The Saint of Arcadius — Prologue
“What a useless child you are.”
I remembered how frightful it was to hear my dorm mother speak those words, and then sigh afterward.
Any time one of us children failed in some way or didn’t try our hardest for fear of failing, our dorm mother would curse at the culprit, calling her “useless”, and make her go without food as punishment. All she could do was watch the others have their bread at dinner from her place in the corner. It didn’t matter if she were to collapse from hunger; once the meal was over, she would be struck until she got up, and made to wash everyone else’s utensils alone.
That was undoubtedly how a dorm mother showed her love.
Orphans too, once they left the orphanage as adults, would have to live alone. Such was why she singled out and tormented the most useless of us. The dorm mother hoped to imprint upon us orphans the idea that, if we didn’t spend their lives working and being useful to others, we too would wind up receiving the same treatment.
Thinking back now, it was an admittedly efficient method. All of us in the orphanage worked desperately each day, and not a single one dared to laze around.
But even then, no matter how frantically we worked, there was bound to be one slower than the rest.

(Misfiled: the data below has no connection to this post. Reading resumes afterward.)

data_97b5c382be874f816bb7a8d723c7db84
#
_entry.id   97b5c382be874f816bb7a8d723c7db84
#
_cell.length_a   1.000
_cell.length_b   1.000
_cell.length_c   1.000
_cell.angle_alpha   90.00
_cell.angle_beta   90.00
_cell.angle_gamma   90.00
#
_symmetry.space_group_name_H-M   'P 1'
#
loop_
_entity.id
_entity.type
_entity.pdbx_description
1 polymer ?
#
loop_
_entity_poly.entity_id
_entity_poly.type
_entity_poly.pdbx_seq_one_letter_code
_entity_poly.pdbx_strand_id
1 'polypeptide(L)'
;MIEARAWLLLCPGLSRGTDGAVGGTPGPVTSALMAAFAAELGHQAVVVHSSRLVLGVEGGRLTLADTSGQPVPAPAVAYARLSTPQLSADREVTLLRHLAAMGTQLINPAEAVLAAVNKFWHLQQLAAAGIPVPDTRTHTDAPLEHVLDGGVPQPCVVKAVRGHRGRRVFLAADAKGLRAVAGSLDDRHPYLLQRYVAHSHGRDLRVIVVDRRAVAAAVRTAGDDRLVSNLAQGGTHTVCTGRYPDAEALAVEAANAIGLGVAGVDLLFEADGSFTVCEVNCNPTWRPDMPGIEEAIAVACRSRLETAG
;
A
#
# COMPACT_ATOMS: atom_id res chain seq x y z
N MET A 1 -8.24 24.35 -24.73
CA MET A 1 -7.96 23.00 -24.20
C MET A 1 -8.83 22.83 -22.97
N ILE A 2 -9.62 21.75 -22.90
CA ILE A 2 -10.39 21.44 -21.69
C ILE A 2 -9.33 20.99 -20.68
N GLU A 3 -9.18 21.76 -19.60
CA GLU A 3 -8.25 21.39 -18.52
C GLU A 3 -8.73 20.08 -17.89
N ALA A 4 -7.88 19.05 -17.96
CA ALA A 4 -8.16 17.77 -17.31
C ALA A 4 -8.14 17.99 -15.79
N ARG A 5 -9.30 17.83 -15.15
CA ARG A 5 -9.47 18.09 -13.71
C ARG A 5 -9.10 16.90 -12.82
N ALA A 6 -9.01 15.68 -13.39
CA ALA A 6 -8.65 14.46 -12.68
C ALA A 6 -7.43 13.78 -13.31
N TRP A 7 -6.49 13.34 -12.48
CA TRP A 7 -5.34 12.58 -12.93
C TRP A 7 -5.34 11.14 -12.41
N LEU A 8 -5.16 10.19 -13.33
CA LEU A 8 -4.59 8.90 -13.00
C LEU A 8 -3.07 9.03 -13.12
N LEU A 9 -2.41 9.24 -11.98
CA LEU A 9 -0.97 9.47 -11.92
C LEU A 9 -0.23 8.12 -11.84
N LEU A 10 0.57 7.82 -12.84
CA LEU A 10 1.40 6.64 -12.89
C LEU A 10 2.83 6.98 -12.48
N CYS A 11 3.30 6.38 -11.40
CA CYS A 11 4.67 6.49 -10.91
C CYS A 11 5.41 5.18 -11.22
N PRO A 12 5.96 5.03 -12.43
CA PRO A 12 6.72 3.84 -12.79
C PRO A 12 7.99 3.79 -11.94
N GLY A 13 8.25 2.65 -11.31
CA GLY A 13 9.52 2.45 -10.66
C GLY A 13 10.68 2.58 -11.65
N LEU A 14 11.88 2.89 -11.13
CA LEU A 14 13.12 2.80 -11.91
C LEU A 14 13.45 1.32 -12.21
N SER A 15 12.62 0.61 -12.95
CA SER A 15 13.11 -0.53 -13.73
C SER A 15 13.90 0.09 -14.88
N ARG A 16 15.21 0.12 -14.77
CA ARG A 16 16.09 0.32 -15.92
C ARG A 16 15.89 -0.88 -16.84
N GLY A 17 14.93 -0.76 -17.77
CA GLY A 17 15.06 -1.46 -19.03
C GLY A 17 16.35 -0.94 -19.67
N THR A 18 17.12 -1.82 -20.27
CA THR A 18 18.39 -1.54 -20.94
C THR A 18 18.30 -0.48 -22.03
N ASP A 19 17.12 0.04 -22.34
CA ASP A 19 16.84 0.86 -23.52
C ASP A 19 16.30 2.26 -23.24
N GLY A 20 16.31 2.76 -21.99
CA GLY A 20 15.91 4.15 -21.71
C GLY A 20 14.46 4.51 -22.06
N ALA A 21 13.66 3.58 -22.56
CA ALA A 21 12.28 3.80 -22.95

For instance, my younger self.
“You’re such a dumb kid, you are. More worthless than any other kid there is!”
“I’m sorry,” I begged forgiveness. Each time I did, it felt as if my heart inched closer to death.
“It’s because you’re so dumb and useless that your mother and father went through so much and—“
The two of them had fallen ill.
I had gone searching for a doctor even as tears wet my cheeks, but no doctor would meet with a child of the poor.
I brought my parents fruit I had scavenged from the forest and bread I had stolen in desperation, but they no longer had the strength to eat any of what I had. I wanted to cook a soft stew for them, but I had no idea how to light a fire.
The second time I tried stealing, I was caught. A vicious beating made sure I didn’t steal again.
All I could do then was bring my parents water I drew from the well, and watch as they grew weaker day after day—
The word my dorm mother had hurled at me lodged within the depths of my heart even now. It had taken root and refused to leave.
I could have saved my parents if I had just been a more useful human being. I was responsible for my parents’ deaths. I killed the mother and father I loved and cared for.
I have to be of use to someone. I have to find work to do.
If I help even more people, I’m sure even my lost parents—
As long as that is my goal—
—a few sacrifices are no matter.